Brian Micklethwait's Blog
In which I continue to seek part time employment as the ruler of the world.Home
Simon Gibbs on Wedding photography (4): Preparations
6000 on Bookshops as Amazon showrooms
Darren on Bookshops as Amazon showrooms
Michael Jennings on Wedding photography (2): Signs
MarkR on Feynman Diagrams on the Feynman van
MNB Achari on Google Nexus 4 photos
MNB Achari on The ups and downs of English
Robert Hale on Feynman Diagrams on the Feynman van
Laurence Sheldon on Bookshops as Amazon showrooms
Bryn Braughton on Bookshops as Amazon showrooms
Most recent entries
- Wedding photography (4): Preparations
- Bookshops as Amazon showrooms
- Reflections on a strange coincidence involving an Android app and a malfunctioning bus stop sign
- Feynman Diagrams on the Feynman van
- Rothko Toast
- Wedding photography (3): Technology as sculpture
- And another posting from my smartphone
- Posted from my new smartphone
- Google Nexus 4 photos
- Wedding photography (2): Signs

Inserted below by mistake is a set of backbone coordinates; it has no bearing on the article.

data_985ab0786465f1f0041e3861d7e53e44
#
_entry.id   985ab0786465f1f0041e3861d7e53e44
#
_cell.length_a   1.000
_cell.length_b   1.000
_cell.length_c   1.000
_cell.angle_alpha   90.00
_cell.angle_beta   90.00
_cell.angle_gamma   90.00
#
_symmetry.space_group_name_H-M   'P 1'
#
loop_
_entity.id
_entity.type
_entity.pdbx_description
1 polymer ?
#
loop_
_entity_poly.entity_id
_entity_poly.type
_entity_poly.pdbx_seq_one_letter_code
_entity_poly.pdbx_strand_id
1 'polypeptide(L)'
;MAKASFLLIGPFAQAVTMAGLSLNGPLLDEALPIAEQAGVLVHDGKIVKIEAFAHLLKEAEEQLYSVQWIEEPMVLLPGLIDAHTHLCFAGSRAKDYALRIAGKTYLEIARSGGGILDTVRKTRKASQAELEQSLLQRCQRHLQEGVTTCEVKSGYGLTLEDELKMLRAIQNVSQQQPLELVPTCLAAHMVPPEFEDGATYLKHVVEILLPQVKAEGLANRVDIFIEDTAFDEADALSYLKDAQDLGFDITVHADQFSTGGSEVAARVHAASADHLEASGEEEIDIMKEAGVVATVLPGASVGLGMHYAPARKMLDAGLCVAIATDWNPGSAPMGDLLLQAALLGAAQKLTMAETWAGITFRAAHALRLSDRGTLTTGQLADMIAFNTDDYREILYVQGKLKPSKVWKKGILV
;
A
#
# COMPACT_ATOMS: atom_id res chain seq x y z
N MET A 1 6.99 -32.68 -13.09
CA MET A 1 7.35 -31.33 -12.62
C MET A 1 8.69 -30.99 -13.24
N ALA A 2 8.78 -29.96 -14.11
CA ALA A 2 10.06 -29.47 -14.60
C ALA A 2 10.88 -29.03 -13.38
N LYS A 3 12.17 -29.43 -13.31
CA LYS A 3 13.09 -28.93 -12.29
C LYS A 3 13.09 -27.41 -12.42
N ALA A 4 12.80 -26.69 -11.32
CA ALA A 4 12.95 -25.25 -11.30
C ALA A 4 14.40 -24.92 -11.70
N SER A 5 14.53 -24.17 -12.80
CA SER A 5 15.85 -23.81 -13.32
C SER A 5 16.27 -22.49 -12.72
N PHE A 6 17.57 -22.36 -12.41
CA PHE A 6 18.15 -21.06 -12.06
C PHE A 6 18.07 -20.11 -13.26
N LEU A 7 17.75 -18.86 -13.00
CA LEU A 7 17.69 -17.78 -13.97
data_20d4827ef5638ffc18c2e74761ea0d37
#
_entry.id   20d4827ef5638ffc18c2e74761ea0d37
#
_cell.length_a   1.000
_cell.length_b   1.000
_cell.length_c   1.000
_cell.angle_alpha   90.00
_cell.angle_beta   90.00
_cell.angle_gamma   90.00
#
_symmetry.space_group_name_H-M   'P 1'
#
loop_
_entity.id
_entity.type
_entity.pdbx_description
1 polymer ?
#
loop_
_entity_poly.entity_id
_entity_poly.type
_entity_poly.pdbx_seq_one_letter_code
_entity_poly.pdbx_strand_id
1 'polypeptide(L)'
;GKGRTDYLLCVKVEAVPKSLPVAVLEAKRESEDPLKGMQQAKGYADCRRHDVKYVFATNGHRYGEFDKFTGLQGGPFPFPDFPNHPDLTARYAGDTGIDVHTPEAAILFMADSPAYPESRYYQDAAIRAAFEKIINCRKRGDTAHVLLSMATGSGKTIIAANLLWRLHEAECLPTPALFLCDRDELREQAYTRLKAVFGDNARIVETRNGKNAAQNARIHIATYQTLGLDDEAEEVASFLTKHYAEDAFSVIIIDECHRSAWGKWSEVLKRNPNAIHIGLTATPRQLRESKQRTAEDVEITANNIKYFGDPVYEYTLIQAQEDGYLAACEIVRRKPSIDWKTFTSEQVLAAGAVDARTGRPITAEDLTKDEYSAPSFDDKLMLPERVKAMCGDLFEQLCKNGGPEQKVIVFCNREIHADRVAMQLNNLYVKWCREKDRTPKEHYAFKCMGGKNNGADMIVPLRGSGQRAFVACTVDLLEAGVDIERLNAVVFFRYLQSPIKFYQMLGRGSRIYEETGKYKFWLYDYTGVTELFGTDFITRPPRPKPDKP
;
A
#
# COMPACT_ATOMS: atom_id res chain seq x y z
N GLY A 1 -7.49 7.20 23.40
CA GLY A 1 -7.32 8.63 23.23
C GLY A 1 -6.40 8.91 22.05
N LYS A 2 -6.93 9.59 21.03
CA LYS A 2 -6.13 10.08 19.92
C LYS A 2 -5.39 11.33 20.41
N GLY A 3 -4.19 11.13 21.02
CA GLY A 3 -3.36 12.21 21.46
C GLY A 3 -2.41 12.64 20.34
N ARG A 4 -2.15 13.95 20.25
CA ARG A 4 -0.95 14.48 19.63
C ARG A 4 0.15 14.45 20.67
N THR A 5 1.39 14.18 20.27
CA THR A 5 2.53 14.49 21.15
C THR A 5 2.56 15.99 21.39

- Wedding photography (1): The superbness of the weather
- A Fleet Street lunch
- So painters also used to “take” pictures
- Funniest run out ever?
- Shadow photography
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Category archive: Advertising
That mobile phones have cameras means that even regular people now always have a camera with them. Already, mobile phone cameras are quite good. Soon, they will be as good as all but the best cameras, to the point where ever more people will be satisfied with their mobile phone cameras, and accordingly won’t want to be bothering with dedicated cameras at all. This transition is already under way, a fact which I regularly track whenever I roam about London snapping (among other delights) my fellow snappers and their snapping machines.
This photographer, for instance, looks like he’s using a “phone”, the inverted commas there being because these things are so much more than phones, to the point where the phoning is almost an afterthought. As Michael Jennings said last night, it really is something of an accident that we just happen to call these things “phones”.
Here is a photo I took with my Google Nexus 4, very soon after I got it, of Randy Barnett (already featured here in this earlier posting - bottom right of the first lot of pictures there), speaking at Freedom Forum 2013: